© — Telegram photo
Premier Danny Williams
Premier Danny Williams said his announcement of an inquiry to settle the Voisey’s Bay strike is a promise — not a threat.
Williams said Friday the provincial government will have an industrial inquiry committee ready to go in two weeks should Vale Inco fail to reach an agreement with 130 striking workers at its Labrador nickel mine.
The premier said the potentially embarrassing public disclosures on motives and actions that are possible under an inquiry should prove an incentive for the two sides to reach a deal.
“I think any time anybody calls an inquiry, there’s some risk involved,” he said. “An inquiry is a disclosure process, and there could be some risk to the company, there could be some risk to the union. You know, this process has gone on for 14 months, and enough is enough.”
Williams said the provincial government has done everything it could up to this point to get a deal done short of resorting to an inquiry. The premier added the provincially appointed mediator, Bill Wells, was “hours” away from achieving a deal between the two sides.
“He thought the deal was there. There should have been a deal there. There’s no reason why there wasn’t a deal, and both parties walked away. So he wasn’t attributing blame to one side, but he basically was saying there’s no consensus,” the premier said. “There’s no will on either or both of the parties to come to an agreement. That’s just unacceptable. This is a major strike. It’s affecting a lot of communities, a lot of people’s lives, and it needs to get resolved.”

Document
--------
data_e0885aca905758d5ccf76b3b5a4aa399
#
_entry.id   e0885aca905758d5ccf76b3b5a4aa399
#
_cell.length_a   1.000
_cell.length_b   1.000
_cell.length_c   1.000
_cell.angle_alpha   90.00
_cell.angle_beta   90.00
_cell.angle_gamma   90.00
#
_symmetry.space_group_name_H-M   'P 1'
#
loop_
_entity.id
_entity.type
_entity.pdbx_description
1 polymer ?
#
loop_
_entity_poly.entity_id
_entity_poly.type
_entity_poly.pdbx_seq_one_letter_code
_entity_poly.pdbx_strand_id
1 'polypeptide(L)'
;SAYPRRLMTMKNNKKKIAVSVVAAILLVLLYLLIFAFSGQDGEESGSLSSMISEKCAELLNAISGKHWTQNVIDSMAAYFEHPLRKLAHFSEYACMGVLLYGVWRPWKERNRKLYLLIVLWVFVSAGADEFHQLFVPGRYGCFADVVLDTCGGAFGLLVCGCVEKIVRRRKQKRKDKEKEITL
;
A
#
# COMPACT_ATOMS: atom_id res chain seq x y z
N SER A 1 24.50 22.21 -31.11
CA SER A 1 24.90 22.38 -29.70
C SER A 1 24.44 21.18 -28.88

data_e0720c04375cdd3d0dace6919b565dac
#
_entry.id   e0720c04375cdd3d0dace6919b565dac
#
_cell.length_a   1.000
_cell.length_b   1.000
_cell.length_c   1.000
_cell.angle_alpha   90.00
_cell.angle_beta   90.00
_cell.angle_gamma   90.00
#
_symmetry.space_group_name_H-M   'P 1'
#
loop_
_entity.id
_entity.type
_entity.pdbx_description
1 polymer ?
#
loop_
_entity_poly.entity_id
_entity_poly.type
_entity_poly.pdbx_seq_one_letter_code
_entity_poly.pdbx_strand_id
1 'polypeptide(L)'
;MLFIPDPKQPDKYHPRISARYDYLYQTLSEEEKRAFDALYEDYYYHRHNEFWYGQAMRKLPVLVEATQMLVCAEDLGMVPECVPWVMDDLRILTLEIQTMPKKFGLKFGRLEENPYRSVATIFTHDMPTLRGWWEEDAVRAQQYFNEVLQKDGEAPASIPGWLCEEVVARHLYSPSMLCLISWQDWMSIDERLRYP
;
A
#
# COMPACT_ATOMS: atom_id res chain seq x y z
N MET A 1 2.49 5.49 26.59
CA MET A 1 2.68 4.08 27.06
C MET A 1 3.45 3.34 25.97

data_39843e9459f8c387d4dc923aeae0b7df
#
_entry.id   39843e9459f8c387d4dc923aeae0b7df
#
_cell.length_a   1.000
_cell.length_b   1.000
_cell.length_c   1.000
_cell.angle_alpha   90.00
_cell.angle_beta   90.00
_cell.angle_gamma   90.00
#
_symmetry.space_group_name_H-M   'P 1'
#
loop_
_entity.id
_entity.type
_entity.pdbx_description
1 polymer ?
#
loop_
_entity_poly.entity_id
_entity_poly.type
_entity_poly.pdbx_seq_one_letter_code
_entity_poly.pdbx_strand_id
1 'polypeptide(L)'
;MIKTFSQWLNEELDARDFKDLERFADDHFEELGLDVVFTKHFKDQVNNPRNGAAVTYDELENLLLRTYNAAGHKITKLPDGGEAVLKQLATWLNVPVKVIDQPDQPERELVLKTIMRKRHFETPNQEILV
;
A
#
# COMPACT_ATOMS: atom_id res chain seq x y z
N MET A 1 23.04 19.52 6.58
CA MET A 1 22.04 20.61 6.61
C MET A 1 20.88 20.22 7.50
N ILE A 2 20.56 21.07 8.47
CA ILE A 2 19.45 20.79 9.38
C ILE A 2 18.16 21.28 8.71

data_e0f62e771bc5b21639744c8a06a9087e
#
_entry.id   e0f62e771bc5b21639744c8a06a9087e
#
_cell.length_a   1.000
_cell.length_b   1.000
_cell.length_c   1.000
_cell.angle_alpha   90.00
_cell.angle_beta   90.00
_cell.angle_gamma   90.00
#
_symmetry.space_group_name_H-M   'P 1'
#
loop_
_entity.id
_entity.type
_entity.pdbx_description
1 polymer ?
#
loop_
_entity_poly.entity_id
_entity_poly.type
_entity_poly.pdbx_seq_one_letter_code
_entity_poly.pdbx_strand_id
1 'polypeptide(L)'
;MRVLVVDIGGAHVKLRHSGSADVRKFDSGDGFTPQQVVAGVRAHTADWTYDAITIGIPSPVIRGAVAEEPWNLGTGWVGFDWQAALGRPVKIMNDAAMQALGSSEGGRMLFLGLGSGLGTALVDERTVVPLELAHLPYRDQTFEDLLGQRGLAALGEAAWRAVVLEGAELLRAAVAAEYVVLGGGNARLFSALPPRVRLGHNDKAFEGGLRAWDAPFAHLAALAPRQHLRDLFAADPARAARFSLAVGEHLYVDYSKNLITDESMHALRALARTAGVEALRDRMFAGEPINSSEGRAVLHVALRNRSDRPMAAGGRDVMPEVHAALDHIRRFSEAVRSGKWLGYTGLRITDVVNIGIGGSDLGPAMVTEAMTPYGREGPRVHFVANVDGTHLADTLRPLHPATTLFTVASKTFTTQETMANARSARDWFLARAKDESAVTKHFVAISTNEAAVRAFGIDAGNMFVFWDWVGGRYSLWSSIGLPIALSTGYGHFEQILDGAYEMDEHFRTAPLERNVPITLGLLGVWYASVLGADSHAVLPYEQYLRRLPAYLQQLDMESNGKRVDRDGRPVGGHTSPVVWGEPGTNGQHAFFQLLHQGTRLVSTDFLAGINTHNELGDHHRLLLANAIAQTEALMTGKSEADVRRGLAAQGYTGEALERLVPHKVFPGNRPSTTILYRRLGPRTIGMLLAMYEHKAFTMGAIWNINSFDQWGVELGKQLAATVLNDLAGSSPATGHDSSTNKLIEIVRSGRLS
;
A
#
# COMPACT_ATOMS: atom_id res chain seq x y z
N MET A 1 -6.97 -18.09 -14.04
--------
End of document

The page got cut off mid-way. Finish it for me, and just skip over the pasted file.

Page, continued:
"You know, this process has gone on for 14 months, and enough is enough.” Danny Williams
Williams said he didn’t want to prejudge any recommendations that might come out of an inquiry, or whether the government would legislate the union back to work.
“(The inquiry) may come back and recommend something that’s not now in legislation. They may ask for something more. If that’s the case, then government may stand back and say, ‘Do we want to amend legislation? How intrusive do we want to be in respect to the bargaining process?’ Because that’s always a delicate situation for government. You allow the parties to go to the process and work things out and hope it works out.”
Williams said an inquiry is not an action the government would take lightly, but is has been considered over the last few months.
“These things, you kind of hope that every day they’re going to resolve or parties are going to come to their senses on it, but unfortunately that hasn’t happened here, and I think this is probably, hopefully, the catalyst that they need.”
The premier said the announcement of an inquiry is not a threat.
“No, it’s a promise. In two weeks’ time, get it resolved or if it’s going to go, call the inquiry and we’ll do that forthwith.”